A large single-center observational study has found a link between inappropriate ICD shocks and mortality. In a report published in JACC, Johannes van Rees and colleagues from the Netherlands followed 1,544 patients who received an ICD from 1996 to 2006. 13% of patients had at least one inappropriate shock over 41 months of followup. Age below 70…

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New Study Finds Hydrochlorothiazide Inferior To All Other BP Drugs

At the doses most often used, hydrochlorothiazide (HCTZ), the most widely used antihypertensive agent in the world, is “consistently inferior” to all other drugs, according to a new meta-analysis published in JACC. Franz Messerli and colleagues performed a systematic review of studies that compared HCTZ to other drugs using 24-hour ambulatory blood pressure monitoring and found that…

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AHA Estimates Cost of Heart Disease Will Triple by 2030

The American Heart Association (AHA) is projecting that the cost to treat heart disease in the US will triple by 2030, from $273 billion today to $818 billion. The AHA policy statement is published in Circulation. The AHA estimates that the incidence of stroke and heart failure will each  grow by about 25% by 2030….

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Heart Rhythm Society Advising DOJ in Investigation of ICD Implants

The Heart Rhythm Society has informed its members that it is “aware of an ongoing US Department of Justice (DOJ) civil investigation of Implantable Cardioverter Defibrillator (ICD) implants” and that it has “agreed to assist in an advisory role to lend expertise concerning proper guidelines for clinical decision making.” HRS explained that its role involved “reviewing…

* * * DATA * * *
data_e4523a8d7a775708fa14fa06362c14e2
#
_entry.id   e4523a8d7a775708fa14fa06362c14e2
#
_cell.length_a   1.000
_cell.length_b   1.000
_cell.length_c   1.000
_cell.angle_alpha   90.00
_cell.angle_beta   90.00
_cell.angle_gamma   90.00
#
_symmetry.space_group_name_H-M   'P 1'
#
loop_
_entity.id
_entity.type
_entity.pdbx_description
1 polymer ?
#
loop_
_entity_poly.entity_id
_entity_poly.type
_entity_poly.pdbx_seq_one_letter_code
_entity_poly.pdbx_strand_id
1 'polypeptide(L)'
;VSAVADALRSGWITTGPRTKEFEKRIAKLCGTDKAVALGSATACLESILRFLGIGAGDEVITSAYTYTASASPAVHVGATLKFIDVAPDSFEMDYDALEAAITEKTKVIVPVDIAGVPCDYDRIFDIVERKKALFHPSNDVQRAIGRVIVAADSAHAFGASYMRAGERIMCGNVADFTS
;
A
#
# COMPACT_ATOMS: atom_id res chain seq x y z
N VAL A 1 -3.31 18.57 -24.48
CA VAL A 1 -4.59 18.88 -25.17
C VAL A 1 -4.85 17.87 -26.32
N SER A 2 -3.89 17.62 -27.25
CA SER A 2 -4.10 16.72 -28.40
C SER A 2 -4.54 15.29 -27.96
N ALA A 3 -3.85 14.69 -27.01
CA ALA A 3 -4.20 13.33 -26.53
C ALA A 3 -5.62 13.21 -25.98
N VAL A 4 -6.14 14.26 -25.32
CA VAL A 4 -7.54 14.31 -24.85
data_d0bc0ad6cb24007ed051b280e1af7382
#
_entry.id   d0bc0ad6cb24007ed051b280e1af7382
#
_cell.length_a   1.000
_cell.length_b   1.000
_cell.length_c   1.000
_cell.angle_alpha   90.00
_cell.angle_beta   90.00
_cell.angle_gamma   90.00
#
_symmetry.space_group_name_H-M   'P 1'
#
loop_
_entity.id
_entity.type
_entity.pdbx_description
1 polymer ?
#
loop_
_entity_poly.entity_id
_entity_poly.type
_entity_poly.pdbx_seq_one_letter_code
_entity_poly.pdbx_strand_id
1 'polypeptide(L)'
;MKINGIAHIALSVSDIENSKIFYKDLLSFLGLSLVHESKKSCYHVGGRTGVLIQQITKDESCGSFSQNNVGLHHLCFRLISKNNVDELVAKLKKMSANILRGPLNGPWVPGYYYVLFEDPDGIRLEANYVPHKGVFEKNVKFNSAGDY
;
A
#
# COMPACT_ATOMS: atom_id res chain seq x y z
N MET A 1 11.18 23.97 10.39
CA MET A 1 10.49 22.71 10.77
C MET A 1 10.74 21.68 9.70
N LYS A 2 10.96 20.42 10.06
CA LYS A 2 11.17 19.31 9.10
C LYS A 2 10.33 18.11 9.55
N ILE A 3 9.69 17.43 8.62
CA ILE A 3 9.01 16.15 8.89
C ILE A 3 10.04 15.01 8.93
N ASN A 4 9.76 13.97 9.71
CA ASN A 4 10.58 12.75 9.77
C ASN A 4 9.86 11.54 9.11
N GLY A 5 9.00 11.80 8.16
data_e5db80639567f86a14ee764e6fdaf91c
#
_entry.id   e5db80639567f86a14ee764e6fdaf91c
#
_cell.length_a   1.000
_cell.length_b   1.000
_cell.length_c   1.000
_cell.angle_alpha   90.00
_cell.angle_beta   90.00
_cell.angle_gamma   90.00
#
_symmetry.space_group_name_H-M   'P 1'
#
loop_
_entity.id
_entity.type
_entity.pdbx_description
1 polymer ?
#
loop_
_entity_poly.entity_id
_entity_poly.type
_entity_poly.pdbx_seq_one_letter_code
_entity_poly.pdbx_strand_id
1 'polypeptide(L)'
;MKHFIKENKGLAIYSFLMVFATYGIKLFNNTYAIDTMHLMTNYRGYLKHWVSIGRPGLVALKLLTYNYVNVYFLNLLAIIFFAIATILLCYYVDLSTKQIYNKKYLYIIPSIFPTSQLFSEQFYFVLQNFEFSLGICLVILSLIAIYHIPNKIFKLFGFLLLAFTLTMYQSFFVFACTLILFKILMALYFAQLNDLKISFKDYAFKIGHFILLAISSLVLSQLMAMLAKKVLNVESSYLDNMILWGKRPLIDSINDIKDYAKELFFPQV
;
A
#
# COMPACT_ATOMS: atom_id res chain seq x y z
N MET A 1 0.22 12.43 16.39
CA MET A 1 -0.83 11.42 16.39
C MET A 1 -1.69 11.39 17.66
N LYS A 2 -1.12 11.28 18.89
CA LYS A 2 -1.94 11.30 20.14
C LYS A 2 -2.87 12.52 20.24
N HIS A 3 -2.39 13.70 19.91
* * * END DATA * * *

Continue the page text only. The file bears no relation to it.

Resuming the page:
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Guest Post: Prevention Magazine Pushes High-Tech Non-Evidence Based Heart Screening More Than Basic Prevention

Editor’s Note: The following post by Gary Schwitzer is reprinted with permission from his blog at HealthNewsReview.Org. HealthNewsReview has received many praises and awards, including Medgadget’s Best Medical Blog award for 2009, which wrote that “Gary has become renowned for his critique of media’s coverage of health care topics. And that’s what his blog is mostly…

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Braunwald: Vorapaxar Problem Based on Intracranial Bleeding in Patients with History of Stroke

Updated with additional information from TRACER chair Bob Harrington. A key detail has now emerged about the problems encountered with vorapaxar, Merck’s thrombin receptor antagonist that suffered a large setback last week. TIMI investigators in the TRA-2P TIMI 50 trial have been informed by Eugene Braunwald that the reason vorapaxar would be discontinued in patients…

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Guest Post: What PROSPECT Doesn’t Tell Us

Editor’s Note: The following guest post, about the recent publication of PROSPECT in the New England Journal of Medicine, is by Richard Lange and L. David Hillis. This post is reprinted with permission from CardioExchange, where Lange and Hillis write a blog about interventional cardiology. Among their many other titles, Lange is the Executive Vice Chairman of Medicine and…

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Review Raises Questions About Statins for Primary Prevention

A Cochrane Review raises troubling questions about the evidence base supporting the use of statins for primary prevention. The Cochrane reviewers analyzed 14 randomized trials including 34,272 participants and found that statins were associated with significant reductions in overall mortality, fatal and nonfatal CV endpoints, and revascularization procedures. The reviewers found no evidence of harm….